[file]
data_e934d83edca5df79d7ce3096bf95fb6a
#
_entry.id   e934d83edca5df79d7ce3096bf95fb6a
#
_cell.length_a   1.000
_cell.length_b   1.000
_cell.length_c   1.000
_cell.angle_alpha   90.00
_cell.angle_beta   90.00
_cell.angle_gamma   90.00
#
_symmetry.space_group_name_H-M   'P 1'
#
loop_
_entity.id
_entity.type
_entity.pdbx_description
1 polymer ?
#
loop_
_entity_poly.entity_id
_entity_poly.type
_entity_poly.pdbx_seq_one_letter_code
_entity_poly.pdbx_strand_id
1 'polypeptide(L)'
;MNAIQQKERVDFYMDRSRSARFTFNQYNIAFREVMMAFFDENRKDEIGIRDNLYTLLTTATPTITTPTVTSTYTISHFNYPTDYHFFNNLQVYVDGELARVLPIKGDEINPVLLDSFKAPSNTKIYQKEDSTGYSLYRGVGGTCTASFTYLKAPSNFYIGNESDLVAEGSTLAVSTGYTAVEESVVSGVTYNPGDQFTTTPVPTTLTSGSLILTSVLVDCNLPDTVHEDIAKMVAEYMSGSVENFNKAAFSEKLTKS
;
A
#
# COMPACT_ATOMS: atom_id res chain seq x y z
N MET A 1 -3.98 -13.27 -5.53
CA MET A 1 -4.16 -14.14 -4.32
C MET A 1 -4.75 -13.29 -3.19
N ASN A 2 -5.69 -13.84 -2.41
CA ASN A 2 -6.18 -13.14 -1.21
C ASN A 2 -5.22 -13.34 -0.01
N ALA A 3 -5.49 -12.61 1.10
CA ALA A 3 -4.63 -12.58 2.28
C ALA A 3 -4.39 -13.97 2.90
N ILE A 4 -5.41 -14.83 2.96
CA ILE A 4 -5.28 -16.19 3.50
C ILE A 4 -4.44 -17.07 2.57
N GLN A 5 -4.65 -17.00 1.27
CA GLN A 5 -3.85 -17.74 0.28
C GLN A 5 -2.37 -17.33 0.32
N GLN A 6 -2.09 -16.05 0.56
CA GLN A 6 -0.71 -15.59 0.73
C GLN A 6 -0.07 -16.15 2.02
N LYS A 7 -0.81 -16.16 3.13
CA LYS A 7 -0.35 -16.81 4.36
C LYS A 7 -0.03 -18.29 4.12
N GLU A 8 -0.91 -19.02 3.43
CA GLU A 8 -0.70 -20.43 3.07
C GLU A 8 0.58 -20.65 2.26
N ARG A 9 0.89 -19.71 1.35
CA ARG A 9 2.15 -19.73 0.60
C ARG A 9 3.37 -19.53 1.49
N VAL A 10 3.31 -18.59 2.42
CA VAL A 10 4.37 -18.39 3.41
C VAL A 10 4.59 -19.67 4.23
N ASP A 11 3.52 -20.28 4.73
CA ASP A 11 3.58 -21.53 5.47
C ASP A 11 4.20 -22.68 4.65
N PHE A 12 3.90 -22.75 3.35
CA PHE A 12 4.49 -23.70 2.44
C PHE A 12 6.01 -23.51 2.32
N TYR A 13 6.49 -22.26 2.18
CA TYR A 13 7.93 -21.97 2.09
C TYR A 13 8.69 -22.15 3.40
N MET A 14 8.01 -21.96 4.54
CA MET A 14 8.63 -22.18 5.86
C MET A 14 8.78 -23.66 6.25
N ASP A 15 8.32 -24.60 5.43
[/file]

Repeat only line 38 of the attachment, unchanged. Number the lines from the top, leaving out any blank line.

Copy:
CA ALA A 3 -4.63 -12.58 2.28